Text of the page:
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Corporate Strategy: The Coca-Cola Company


The international soft drinks market is never complete without the mention of the leading player in the market s Coca-Cola. Over time, it has managed to create a strong corporate brand name and has all the way through by various products across the many markets created strong product brands and consequentially strong brand equity. Since its inception, the company has undergone various phases and stages and has managed to be a leading player in the market. Big companies tend to have a defined growth and expansion strategy but not abstract visions and pathways that today’s entrepreneurs prefer as John, and Williams (2006)warns. The authors say that big multinational corporations have a very clearly defined corporate strategy. He says that a good corporate strategy involves three stages, namely assessment of self and environment, designing of an effective vision, and finally aligning policies and strategies to realize the set vision. The corporate strategy was taken up by any organization. Therefore, it gives a general direction and guidance to the company into the long term and short term future.

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Coca-Cola has emerged as a brand name to reckon with globally. Its growth into the international market is a culmination of years and hours of strategic planning (John and Williams, 2006). As an impressive company in the eyes of many business people and a formidable role model for upcoming organizations, this paper discusses the corporate strategy of Coca-cola taking into point what John considers to be an effective corporate strategy dwelling on assessing the business environment (internal and external) and capabilities, envisioning a realistic vision of the company in the industry and formulation and implementation of policies to achieve that.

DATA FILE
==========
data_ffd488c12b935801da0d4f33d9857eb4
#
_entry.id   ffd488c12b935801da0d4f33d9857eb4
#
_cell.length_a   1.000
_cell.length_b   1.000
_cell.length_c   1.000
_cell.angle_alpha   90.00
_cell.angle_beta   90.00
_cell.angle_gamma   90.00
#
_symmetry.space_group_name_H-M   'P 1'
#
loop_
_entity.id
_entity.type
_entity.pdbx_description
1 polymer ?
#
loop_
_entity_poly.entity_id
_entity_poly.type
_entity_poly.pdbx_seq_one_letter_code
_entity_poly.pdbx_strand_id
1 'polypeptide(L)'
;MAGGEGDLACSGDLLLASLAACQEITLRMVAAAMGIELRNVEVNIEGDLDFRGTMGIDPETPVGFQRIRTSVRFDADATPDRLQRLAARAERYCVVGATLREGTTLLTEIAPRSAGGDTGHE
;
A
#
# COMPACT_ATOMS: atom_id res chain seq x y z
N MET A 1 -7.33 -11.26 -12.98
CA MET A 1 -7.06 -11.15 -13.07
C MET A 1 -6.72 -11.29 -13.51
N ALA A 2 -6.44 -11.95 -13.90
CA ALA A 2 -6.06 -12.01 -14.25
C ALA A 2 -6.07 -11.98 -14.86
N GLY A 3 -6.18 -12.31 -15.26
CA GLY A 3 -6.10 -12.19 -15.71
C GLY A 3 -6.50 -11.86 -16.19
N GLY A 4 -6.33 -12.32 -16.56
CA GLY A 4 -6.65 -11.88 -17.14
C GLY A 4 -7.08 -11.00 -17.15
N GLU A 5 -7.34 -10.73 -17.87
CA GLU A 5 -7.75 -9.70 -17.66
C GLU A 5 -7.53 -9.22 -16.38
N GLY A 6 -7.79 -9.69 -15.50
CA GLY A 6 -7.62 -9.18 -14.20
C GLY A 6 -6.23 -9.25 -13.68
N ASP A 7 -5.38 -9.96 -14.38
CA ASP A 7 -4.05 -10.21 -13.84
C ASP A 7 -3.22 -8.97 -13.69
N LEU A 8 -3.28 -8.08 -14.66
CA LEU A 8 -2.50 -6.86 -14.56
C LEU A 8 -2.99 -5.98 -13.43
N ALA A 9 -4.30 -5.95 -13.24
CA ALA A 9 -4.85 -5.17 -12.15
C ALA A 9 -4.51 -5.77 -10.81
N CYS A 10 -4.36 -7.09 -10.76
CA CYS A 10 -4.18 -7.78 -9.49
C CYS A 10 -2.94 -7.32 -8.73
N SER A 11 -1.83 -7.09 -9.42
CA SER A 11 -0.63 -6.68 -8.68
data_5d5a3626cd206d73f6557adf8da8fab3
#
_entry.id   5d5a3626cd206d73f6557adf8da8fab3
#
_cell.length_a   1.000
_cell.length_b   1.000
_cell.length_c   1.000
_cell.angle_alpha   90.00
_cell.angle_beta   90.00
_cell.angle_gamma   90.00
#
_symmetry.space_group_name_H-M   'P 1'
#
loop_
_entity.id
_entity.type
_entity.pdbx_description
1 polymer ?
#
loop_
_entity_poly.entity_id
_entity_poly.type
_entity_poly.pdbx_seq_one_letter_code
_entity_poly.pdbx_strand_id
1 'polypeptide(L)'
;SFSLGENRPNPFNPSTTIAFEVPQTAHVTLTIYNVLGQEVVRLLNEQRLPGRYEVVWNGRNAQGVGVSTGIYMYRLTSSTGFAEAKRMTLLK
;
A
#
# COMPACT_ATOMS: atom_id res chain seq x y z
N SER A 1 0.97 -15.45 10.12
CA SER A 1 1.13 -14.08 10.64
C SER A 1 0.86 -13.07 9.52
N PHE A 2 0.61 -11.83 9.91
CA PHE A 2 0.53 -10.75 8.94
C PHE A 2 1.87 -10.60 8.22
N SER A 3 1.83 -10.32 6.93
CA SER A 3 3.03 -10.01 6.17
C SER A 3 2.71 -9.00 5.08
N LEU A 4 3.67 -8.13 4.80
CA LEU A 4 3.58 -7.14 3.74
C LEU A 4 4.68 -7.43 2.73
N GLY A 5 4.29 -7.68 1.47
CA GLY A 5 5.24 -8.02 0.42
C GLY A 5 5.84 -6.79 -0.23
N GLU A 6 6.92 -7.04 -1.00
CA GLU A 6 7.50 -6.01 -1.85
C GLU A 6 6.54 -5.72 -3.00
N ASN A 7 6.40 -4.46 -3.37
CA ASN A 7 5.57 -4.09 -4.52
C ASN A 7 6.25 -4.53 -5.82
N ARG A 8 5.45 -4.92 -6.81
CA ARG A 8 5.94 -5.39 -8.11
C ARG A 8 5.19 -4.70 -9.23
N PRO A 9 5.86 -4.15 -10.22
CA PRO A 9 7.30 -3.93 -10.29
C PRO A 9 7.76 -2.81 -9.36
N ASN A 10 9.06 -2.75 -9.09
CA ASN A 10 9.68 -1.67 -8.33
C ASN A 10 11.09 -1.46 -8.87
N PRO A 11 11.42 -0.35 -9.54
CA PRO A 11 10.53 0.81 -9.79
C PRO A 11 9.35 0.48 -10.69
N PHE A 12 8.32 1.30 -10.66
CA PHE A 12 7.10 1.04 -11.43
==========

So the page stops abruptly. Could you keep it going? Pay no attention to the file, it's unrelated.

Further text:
Company history

The company started as a fountain soft drinks outlet in 1896 in Atlanta, Georgia, under Dr John Styth Pemberton in a pharmacy store. In these early days, the owner could only manage to sell on average nine glasses a day, with one going for five cents, making total annual revenues of $50. The invention of bottling technology gave the industry a boost as it was then capable of operating in a wider area. Bottling of the drink did not develop as an idea of Pemberton but from other entrepreneurs who noticed the potential of the soft drink and the efficiency in bottling (Hays, 2005). By 1909, there were nearly 400 bottlers across s the US supplementing the fountains. Ten years on, and there were over a thousand bottlers in the US alone. In 1900 the company made entry into the British market. Fountains were popular in both markets than the bottles. However, in the late 1920s, the case had reversed, and bottle sales were higher than fountain sales. This marked the popularity and dominance of bottles up to today. Today the company has made alliances with many bottlers across the globe and thus has managed to operate in over 200 countries worldwide. In the US, the company enjoys a 44.3% as of 2002 represented in the market by popular brands such as Coke Classic, Coke Diet, Fanta and Sprite, among many others. The company has also ventured into the non-carbonated soft drink industry in the mineral water segment under the brand Dasani.